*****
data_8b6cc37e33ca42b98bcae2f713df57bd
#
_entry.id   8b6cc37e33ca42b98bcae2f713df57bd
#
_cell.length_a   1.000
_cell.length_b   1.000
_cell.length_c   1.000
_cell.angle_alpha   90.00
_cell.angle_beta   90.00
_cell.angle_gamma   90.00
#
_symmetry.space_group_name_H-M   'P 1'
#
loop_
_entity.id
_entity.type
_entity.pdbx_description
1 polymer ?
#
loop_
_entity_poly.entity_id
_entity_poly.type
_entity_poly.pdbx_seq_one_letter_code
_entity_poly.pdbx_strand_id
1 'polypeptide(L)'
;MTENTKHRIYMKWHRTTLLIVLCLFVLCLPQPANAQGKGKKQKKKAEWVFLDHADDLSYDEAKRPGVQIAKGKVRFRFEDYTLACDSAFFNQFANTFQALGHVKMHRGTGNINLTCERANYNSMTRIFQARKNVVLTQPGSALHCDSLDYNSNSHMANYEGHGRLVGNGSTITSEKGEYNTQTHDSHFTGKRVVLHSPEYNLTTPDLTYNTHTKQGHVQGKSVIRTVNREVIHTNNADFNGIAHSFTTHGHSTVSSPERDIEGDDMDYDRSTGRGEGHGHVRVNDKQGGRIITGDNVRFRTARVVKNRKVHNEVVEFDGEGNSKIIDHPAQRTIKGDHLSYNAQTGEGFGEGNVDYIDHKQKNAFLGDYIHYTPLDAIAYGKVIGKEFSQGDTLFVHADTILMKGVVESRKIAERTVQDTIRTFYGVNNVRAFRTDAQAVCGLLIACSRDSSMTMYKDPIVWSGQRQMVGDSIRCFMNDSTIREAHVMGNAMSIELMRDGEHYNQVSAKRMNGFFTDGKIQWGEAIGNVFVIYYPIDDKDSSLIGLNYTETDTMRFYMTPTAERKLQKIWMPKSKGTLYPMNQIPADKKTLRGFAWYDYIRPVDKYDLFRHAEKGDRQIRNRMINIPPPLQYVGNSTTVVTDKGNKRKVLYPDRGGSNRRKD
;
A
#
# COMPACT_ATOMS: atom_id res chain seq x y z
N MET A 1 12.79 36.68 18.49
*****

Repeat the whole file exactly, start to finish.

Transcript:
data_8b6cc37e33ca42b98bcae2f713df57bd
#
_entry.id   8b6cc37e33ca42b98bcae2f713df57bd
#
_cell.length_a   1.000
_cell.length_b   1.000
_cell.length_c   1.000
_cell.angle_alpha   90.00
_cell.angle_beta   90.00
_cell.angle_gamma   90.00
#
_symmetry.space_group_name_H-M   'P 1'
#
loop_
_entity.id
_entity.type
_entity.pdbx_description
1 polymer ?
#
loop_
_entity_poly.entity_id
_entity_poly.type
_entity_poly.pdbx_seq_one_letter_code
_entity_poly.pdbx_strand_id
1 'polypeptide(L)'
;MTENTKHRIYMKWHRTTLLIVLCLFVLCLPQPANAQGKGKKQKKKAEWVFLDHADDLSYDEAKRPGVQIAKGKVRFRFEDYTLACDSAFFNQFANTFQALGHVKMHRGTGNINLTCERANYNSMTRIFQARKNVVLTQPGSALHCDSLDYNSNSHMANYEGHGRLVGNGSTITSEKGEYNTQTHDSHFTGKRVVLHSPEYNLTTPDLTYNTHTKQGHVQGKSVIRTVNREVIHTNNADFNGIAHSFTTHGHSTVSSPERDIEGDDMDYDRSTGRGEGHGHVRVNDKQGGRIITGDNVRFRTARVVKNRKVHNEVVEFDGEGNSKIIDHPAQRTIKGDHLSYNAQTGEGFGEGNVDYIDHKQKNAFLGDYIHYTPLDAIAYGKVIGKEFSQGDTLFVHADTILMKGVVESRKIAERTVQDTIRTFYGVNNVRAFRTDAQAVCGLLIACSRDSSMTMYKDPIVWSGQRQMVGDSIRCFMNDSTIREAHVMGNAMSIELMRDGEHYNQVSAKRMNGFFTDGKIQWGEAIGNVFVIYYPIDDKDSSLIGLNYTETDTMRFYMTPTAERKLQKIWMPKSKGTLYPMNQIPADKKTLRGFAWYDYIRPVDKYDLFRHAEKGDRQIRNRMINIPPPLQYVGNSTTVVTDKGNKRKVLYPDRGGSNRRKD
;
A
#
# COMPACT_ATOMS: atom_id res chain seq x y z
N MET A 1 12.79 36.68 18.49